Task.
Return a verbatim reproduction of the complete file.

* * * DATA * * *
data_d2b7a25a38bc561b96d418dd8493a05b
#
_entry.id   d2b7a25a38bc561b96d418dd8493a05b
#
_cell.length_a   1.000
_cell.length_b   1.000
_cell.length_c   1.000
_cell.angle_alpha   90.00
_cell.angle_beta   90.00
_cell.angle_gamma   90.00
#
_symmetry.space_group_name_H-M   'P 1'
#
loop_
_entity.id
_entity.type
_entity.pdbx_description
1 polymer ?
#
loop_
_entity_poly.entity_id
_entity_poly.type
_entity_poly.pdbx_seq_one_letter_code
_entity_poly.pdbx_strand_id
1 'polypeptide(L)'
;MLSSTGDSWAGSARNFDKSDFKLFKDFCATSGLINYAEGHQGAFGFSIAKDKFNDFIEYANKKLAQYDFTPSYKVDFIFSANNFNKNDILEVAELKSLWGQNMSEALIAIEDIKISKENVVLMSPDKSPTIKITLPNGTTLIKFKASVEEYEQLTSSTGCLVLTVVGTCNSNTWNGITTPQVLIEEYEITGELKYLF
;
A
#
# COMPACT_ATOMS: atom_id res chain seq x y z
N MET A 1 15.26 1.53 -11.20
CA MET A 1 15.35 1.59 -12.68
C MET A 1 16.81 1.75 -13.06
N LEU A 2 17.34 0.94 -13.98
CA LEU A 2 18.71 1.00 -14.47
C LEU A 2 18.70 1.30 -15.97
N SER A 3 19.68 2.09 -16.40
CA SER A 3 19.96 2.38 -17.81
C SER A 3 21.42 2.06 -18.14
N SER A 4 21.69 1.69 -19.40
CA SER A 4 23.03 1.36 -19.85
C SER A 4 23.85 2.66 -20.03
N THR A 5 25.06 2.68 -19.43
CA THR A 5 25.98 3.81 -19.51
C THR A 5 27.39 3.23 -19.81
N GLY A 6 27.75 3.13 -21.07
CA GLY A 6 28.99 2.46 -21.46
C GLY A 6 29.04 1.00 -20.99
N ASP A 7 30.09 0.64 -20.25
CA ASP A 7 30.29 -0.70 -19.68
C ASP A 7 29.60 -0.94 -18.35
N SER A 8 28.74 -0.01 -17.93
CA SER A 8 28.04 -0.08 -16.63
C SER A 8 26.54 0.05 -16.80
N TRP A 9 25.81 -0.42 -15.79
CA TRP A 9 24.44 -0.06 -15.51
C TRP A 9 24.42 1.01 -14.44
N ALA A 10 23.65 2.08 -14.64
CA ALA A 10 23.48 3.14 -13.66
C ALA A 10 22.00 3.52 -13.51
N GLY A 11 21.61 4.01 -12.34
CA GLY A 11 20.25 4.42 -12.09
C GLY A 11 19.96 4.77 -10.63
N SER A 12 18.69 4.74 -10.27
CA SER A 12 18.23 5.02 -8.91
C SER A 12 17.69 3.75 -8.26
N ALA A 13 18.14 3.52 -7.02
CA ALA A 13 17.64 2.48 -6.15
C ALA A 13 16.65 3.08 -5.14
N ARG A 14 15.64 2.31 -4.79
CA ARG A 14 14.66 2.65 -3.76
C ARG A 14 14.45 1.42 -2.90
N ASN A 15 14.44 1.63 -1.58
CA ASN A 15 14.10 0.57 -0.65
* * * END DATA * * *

data_d2b7a25a38bc561b96d418dd8493a05b
#
_entry.id   d2b7a25a38bc561b96d418dd8493a05b
#
_cell.length_a   1.000
_cell.length_b   1.000
_cell.length_c   1.000
_cell.angle_alpha   90.00
_cell.angle_beta   90.00
_cell.angle_gamma   90.00
#
_symmetry.space_group_name_H-M   'P 1'
#
loop_
_entity.id
_entity.type
_entity.pdbx_description
1 polymer ?
#
loop_
_entity_poly.entity_id
_entity_poly.type
_entity_poly.pdbx_seq_one_letter_code
_entity_poly.pdbx_strand_id
1 'polypeptide(L)'
;MLSSTGDSWAGSARNFDKSDFKLFKDFCATSGLINYAEGHQGAFGFSIAKDKFNDFIEYANKKLAQYDFTPSYKVDFIFSANNFNKNDILEVAELKSLWGQNMSEALIAIEDIKISKENVVLMSPDKSPTIKITLPNGTTLIKFKASVEEYEQLTSSTGCLVLTVVGTCNSNTWNGITTPQVLIEEYEITGELKYLF
;
A
#
# COMPACT_ATOMS: atom_id res chain seq x y z
N MET A 1 15.26 1.53 -11.20
CA MET A 1 15.35 1.59 -12.68
C MET A 1 16.81 1.75 -13.06
N LEU A 2 17.34 0.94 -13.98
CA LEU A 2 18.71 1.00 -14.47
C LEU A 2 18.70 1.30 -15.97
N SER A 3 19.68 2.09 -16.40
CA SER A 3 19.96 2.38 -17.81
C SER A 3 21.42 2.06 -18.14
N SER A 4 21.69 1.69 -19.40
CA SER A 4 23.03 1.36 -19.85
C SER A 4 23.85 2.66 -20.03
N THR A 5 25.06 2.68 -19.43
CA THR A 5 25.98 3.81 -19.51
C THR A 5 27.39 3.23 -19.81
N GLY A 6 27.75 3.13 -21.07
CA GLY A 6 28.99 2.46 -21.46
C GLY A 6 29.04 1.00 -20.99
N ASP A 7 30.09 0.64 -20.25
CA ASP A 7 30.29 -0.70 -19.68
C ASP A 7 29.60 -0.94 -18.35
N SER A 8 28.74 -0.01 -17.93
CA SER A 8 28.04 -0.08 -16.63
C SER A 8 26.54 0.05 -16.80
N TRP A 9 25.81 -0.42 -15.79
CA TRP A 9 24.44 -0.06 -15.51
C TRP A 9 24.42 1.01 -14.44
N ALA A 10 23.65 2.08 -14.64
CA ALA A 10 23.48 3.14 -13.66
C ALA A 10 22.00 3.52 -13.51
N GLY A 11 21.61 4.01 -12.34
CA GLY A 11 20.25 4.42 -12.09
C GLY A 11 19.96 4.77 -10.63
N SER A 12 18.69 4.74 -10.27
CA SER A 12 18.23 5.02 -8.91
C SER A 12 17.69 3.75 -8.26
N ALA A 13 18.14 3.52 -7.02
CA ALA A 13 17.64 2.48 -6.15
C ALA A 13 16.65 3.08 -5.14
N ARG A 14 15.64 2.31 -4.79
CA ARG A 14 14.66 2.65 -3.76
C ARG A 14 14.45 1.42 -2.90
N ASN A 15 14.44 1.63 -1.58
CA ASN A 15 14.10 0.57 -0.65